Improving the I/O rates on a massive DS deployment

I was recently led to investigate an interesting I/O performance issue in a Solaris 9, Sparc, UFS, 4-replica DS5.2 patch5 deployment hosting a 27M-entry DB.

As far as the topology is concerned, it was perfectly synced and all 4 replicas answered to all read and write operations in the second (etime=0). All 4 replicas were in theory configured identically and running the same exact OS. The 2 read-only replicas answered the same kind of SRCH requests, all SRCHes are targetting one single entry, all indexed. The dbcache is not configured for any of the replicas (60GB DB being loaded directly on a 20GB FS cache) and the DB page size in all replicas was set to 32KB, which means that each read from disk into the file system cache should be expected to be of that size, in the worse of the cases.

Despite of the above, there was one read-only replica which showed and I/O read rate which was 4 times bigger than the other 3 for the same amount and type of read traffic. This was the initial I/O output extracted from the bad replica then the problem was evident:

Fri Aug 24 12:52:03 2007
extended device statistics
r/s w/s Mr/s Mw/s wait actv wsvc_t asvc_t %w %b device

371.7 29.4 41.8 0.7 0.0 9.6 0.0 24.0 0 100 c7t600C0FF000000000083D437AA64B8900d0
282.4 36.6 29.7 0.9 0.0 3.8 0.0 11.9 0 94 c7t600C0FF000000000083D437AA64B8900d0
287.2 41.4 31.0 1.1 0.0 4.4 0.0 13.4 0 97 c7t600C0FF000000000083D437AA64B8900d0
282.8 44.6 31.5 1.1 0.0 3.9 0.0 11.8 0 93 c7t600C0FF000000000083D437AA64B8900d0

As we can see in the iostat output above, for each 32KB read, we are loading into the FS cache an average of (31000KB/s)(290r/s) = 105KB/read.

After carefully analyzing possible root causes like the differences in traffic load, the differences in type of searches, the kernel/ufs readahead settings and the storage, the root cause for high I/O in the bad replica was located inside the kernel/UFS readahead settings (therefore completely out of the scope of DS).

Indeed, decreasing the maxcontig setting from 128 blocks (default value) to 16 blocks removed the problem away. The following plan was executed on the bad replica during a maintenance window. The plan was a success, it fixed all of the I/O issues in the replica:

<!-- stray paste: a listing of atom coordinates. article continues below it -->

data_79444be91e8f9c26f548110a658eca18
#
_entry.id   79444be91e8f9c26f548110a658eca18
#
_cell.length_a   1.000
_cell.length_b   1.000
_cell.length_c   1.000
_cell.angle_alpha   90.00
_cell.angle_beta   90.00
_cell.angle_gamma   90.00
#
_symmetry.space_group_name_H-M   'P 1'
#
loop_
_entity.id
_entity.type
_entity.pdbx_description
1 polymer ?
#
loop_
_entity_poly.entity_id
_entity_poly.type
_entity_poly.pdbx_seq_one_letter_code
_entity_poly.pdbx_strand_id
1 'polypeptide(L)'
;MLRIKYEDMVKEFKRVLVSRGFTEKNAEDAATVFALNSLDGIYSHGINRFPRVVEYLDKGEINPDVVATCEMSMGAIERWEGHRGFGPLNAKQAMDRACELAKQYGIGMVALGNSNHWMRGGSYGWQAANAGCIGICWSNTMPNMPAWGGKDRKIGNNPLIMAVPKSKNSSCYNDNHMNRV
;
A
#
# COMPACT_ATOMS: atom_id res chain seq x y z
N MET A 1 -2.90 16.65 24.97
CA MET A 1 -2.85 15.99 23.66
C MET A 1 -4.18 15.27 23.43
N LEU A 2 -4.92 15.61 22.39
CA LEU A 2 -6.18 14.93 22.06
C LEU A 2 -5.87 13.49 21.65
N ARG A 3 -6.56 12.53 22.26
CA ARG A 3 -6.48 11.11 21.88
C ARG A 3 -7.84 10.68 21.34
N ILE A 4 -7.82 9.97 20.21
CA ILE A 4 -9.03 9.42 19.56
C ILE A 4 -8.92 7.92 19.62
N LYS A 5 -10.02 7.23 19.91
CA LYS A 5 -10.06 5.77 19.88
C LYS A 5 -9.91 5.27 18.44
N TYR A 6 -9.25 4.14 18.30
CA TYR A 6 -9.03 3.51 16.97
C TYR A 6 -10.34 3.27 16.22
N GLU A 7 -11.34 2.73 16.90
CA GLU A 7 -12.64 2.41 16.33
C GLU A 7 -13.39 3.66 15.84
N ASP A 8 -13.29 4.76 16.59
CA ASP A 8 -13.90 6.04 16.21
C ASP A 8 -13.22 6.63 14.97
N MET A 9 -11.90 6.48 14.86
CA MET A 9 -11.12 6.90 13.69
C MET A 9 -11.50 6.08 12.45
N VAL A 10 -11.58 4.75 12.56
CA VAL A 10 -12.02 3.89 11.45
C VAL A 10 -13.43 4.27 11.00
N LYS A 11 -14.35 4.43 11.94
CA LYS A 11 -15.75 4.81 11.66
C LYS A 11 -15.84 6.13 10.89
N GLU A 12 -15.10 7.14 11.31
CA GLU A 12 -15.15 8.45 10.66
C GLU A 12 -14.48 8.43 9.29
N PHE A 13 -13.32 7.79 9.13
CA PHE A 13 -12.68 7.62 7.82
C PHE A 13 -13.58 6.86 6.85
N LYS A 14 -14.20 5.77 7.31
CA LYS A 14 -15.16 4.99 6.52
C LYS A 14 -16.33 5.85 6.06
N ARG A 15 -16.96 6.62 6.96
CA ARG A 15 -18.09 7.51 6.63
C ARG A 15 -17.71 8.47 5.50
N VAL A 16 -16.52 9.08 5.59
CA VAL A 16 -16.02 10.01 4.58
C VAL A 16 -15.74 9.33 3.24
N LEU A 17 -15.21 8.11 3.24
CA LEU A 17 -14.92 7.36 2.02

1) Stop the DS (stop-slapd)
2) Set maxcontig to 16:
tunefs -a 16 /dev/dsk/c7t600C0FF000000000083D437AA64B8900d0s0
3) reboot
4) Verify maxcontig is set to 16 after the reboot:
fstyp -v /dev/dsk/c7t600C0FF000000000083D437AA64B8900d0s0 | grep maxcontig
5) start-slapd and set the traffic back in place
6) wait for cache priming and replication sync-up (10 minutes)
7) iostat -xnMCz -T d 5 during a couple of minutes

Once the action plan above was executed, here are the iostat results with this new maxcontig setting:
  277.6   16.2    6.2    0.3  0.0  1.9    0.0    6.6   0  80 c7t600C0FF000000000083D437AA64B8900d0
249.8 15.2 5.4 0.3 0.0 1.7 0.0 6.5 0 75 c7t600C0FF000000000083D437AA64B8900d0
343.0 12.4 7.5 0.3 0.0 2.6 0.0 7.2 0 84 c7t600C0FF000000000083D437AA64B8900d0
389.6 16.4 8.9 0.3 0.0 3.1 0.0 7.5 0 87 c7t600C0FF000000000083D437AA64B8900d0
424.4 25.2 9.7 0.6 0.0 3.6 0.0 8.1 0 89 c7t600C0FF000000000083D437AA64B8900d0
391.8 25.0 9.2 0.5 0.0 3.3 0.0 7.9 0 89 c7t600C0FF000000000083D437AA64B8900d0
324.2 20.8 7.2 0.5 0.0 2.4 0.0 7.1 0 86 c7t600C0FF000000000083D437AA64B8900d0
307.4 21.0 6.8 0.5 0.0 2.2 0.0 6.7 0 82 c7t600C0FF000000000083D437AA64B8900d0
317.2 33.6 7.1 0.8 0.0 2.3 0.0 6.6 0 85 c7t600C0FF000000000083D437AA64B8900d0
330.4 37.0 7.1 0.9 0.0 2.5 0.0 6.7 0 89 c7t600C0FF000000000083D437AA64B8900d0

Now for each 32KB read, we are loading into the FS cache an average of (7200KB/s)(324r/s) = 22KB/read.

This is excellent, these numbers are now even better than the ones in the other 3 replicas and correspond to a FS cache hit ratio of 33%, which makes complete sense for a 60GB DB being loaded on a 20GB FS cache.

Summarizing: Lowering down maxcontig from 128 to 8 has allowed us to reduce the amount of data read from disk from 105 KB/read to 22 KB/read, this is almost 5 times less. This maxcontig setting change makes sense in a huge directory server DB deployment as the one addressed, as access to data in this kind of environment is typically a random access, not a sequential one.

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